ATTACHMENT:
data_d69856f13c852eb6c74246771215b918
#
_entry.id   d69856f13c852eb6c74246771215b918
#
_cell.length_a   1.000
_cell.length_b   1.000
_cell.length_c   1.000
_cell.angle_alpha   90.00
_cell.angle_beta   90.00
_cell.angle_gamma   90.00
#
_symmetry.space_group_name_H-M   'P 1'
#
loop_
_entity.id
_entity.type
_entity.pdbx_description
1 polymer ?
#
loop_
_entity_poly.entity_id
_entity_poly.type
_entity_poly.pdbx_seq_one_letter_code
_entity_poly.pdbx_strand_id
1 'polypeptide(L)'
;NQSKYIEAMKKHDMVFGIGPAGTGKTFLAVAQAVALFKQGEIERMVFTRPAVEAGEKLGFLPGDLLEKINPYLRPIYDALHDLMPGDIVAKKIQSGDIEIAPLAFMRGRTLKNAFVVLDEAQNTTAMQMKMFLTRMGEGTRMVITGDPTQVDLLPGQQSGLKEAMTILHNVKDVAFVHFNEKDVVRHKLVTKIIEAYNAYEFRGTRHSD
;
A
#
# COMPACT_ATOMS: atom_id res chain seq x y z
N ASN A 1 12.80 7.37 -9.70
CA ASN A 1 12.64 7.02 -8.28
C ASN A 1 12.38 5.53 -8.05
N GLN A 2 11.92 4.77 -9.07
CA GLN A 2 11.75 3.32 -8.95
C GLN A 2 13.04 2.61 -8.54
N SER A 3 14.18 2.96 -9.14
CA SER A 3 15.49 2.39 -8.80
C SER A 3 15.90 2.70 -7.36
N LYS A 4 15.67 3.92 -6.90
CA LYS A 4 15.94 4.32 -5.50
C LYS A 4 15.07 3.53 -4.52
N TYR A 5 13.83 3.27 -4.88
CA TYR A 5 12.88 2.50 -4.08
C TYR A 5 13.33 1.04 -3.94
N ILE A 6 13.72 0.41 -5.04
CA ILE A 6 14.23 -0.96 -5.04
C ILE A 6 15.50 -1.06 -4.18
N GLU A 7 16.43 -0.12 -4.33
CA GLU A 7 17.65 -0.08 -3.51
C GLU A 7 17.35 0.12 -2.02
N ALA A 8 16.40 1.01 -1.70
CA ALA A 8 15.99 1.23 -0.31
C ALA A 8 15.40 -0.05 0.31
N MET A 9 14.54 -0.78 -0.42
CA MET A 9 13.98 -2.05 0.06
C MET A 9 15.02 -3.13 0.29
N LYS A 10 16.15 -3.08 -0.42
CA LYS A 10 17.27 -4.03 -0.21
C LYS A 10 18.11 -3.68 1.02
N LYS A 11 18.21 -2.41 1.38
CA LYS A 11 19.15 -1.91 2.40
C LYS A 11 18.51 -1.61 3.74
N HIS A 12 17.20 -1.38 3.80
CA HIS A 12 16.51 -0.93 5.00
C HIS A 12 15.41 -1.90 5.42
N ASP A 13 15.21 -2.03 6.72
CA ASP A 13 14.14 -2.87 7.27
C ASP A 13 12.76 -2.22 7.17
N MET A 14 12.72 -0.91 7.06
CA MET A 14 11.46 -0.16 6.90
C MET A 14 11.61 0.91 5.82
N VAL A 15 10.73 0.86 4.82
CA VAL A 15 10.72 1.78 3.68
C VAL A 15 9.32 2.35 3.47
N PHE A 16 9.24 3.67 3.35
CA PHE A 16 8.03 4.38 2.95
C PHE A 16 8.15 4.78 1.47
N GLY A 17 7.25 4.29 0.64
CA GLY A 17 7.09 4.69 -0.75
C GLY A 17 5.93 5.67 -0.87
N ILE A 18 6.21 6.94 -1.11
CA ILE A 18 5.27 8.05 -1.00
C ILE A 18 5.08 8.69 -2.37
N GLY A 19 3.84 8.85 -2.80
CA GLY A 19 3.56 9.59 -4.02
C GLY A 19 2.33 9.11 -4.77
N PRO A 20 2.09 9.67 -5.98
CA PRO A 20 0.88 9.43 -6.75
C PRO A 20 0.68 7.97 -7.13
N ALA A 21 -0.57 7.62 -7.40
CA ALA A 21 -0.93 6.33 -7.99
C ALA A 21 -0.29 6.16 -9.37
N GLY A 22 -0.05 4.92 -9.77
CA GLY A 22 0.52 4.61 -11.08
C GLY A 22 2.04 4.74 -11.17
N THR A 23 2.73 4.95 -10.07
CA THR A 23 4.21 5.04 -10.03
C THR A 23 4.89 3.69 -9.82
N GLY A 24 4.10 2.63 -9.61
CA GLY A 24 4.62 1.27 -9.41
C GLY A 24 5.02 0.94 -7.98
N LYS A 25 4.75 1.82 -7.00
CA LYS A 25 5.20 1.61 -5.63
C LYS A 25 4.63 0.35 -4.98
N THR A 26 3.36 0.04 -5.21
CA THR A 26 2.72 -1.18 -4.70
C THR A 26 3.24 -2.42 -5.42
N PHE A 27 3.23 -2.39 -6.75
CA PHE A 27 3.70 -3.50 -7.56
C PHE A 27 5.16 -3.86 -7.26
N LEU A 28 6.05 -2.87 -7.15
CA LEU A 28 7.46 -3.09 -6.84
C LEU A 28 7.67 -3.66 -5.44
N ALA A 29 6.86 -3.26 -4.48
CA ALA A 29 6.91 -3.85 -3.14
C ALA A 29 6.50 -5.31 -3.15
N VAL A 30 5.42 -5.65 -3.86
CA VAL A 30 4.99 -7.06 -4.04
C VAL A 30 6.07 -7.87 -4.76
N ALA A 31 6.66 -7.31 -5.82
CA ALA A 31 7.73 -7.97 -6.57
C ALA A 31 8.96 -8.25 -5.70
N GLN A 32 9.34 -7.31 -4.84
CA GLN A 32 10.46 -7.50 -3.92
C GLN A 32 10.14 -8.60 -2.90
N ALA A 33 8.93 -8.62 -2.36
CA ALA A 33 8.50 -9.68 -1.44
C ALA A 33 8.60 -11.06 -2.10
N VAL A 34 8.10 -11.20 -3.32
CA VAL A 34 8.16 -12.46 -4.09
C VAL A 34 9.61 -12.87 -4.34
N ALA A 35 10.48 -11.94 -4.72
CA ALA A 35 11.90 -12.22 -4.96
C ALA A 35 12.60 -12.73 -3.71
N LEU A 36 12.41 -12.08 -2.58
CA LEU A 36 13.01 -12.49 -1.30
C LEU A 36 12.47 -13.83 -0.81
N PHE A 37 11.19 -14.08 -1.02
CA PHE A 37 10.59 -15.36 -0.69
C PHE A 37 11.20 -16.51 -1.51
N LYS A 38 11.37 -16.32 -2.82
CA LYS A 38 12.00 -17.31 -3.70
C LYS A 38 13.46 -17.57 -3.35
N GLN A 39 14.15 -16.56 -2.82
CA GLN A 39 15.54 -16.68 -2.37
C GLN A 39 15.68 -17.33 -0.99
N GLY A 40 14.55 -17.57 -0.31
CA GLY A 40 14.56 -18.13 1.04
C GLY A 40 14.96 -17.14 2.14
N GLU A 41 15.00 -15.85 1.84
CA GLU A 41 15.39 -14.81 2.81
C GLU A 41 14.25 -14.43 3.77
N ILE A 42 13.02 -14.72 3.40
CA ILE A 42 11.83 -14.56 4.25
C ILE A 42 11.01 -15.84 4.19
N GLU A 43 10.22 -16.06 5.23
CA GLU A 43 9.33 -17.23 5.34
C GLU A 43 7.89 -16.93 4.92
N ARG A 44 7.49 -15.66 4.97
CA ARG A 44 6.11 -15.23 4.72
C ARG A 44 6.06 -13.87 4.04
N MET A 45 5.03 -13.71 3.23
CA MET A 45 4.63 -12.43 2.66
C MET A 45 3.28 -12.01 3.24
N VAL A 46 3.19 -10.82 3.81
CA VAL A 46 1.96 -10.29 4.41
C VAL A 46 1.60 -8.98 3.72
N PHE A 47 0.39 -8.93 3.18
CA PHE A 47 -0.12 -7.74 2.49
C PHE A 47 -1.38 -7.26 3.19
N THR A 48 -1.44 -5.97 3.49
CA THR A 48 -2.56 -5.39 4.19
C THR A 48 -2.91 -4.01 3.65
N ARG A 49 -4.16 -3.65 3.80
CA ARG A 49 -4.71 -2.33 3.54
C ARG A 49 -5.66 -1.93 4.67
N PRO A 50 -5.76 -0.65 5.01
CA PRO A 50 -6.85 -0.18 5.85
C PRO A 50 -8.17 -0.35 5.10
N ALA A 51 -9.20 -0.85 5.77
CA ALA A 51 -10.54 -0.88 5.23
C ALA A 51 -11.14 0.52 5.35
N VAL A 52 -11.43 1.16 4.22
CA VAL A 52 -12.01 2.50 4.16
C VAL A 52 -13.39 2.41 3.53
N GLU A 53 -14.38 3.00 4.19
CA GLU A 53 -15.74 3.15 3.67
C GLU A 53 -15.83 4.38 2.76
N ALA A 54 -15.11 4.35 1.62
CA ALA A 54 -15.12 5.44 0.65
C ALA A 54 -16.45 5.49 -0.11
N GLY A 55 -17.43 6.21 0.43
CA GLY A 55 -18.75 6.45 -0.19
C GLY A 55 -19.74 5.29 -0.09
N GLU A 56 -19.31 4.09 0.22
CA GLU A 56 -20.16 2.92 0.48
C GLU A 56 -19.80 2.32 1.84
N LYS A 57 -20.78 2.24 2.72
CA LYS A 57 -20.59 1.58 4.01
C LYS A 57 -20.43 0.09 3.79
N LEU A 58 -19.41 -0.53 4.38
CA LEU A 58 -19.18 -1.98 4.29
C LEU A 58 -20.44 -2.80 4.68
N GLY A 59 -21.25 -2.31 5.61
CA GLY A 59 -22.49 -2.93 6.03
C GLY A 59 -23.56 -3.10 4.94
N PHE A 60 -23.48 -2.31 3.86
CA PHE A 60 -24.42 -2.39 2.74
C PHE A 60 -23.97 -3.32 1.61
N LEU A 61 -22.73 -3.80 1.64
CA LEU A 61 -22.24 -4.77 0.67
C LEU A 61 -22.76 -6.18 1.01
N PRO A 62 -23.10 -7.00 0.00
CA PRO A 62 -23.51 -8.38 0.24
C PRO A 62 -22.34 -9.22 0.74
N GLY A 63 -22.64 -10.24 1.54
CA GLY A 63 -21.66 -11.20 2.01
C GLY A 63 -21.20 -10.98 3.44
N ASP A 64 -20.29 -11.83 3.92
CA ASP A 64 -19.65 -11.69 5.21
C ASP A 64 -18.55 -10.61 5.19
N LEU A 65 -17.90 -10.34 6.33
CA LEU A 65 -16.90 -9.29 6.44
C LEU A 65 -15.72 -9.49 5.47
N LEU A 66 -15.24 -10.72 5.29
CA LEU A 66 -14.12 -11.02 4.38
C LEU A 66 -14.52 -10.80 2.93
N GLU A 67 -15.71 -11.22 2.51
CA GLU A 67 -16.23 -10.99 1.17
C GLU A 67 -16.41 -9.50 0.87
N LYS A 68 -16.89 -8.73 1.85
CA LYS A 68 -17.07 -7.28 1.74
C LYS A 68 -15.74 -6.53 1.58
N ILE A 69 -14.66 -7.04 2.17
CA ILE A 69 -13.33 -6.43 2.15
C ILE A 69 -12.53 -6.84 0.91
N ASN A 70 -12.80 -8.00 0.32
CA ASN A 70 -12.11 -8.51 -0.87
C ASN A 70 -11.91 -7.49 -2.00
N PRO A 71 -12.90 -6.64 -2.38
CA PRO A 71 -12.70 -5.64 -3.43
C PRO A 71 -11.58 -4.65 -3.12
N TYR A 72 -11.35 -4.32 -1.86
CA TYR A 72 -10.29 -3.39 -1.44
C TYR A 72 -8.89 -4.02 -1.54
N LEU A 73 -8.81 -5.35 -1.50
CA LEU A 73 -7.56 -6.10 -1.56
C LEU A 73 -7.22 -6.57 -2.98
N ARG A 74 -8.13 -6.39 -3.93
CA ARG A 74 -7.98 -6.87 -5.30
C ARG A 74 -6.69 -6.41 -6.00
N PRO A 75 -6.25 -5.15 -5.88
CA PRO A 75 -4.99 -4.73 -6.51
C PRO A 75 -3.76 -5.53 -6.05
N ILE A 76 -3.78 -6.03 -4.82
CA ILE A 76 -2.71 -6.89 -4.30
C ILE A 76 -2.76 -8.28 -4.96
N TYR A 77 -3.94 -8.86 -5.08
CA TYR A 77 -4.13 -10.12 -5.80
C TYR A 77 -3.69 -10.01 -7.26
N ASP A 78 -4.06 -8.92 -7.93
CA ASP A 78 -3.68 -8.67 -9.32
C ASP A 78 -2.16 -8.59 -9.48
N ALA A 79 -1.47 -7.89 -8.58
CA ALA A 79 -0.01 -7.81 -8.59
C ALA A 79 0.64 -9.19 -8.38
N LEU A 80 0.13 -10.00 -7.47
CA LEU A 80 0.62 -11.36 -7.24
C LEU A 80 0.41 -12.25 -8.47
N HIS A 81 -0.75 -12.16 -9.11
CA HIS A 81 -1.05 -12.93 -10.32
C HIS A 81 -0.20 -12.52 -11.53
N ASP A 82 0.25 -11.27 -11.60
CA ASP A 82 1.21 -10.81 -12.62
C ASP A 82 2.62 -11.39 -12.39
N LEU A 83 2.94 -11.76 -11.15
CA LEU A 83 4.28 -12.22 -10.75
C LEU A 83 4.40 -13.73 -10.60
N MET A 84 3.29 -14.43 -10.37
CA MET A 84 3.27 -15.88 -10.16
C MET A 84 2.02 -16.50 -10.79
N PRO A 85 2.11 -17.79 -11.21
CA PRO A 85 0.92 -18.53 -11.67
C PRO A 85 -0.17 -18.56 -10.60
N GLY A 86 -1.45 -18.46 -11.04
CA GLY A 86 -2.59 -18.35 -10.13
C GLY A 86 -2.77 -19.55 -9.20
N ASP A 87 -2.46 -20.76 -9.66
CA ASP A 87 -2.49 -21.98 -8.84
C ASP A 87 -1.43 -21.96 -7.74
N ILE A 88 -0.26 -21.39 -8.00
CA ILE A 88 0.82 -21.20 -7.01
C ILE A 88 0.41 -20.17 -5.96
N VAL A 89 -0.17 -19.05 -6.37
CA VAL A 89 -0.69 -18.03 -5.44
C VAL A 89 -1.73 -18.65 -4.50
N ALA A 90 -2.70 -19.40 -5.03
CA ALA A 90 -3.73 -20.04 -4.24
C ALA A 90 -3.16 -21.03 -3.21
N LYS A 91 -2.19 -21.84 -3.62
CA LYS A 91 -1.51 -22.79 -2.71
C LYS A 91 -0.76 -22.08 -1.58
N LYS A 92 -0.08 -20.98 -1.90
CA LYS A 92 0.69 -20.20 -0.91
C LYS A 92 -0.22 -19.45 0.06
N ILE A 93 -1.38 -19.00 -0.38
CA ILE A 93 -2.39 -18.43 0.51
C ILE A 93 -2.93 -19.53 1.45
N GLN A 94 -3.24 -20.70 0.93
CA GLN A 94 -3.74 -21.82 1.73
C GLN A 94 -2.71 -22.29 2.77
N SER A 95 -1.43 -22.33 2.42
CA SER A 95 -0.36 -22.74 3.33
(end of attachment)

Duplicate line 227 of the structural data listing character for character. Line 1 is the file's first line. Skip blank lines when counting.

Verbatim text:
CA LEU A 66 -14.12 -11.02 4.38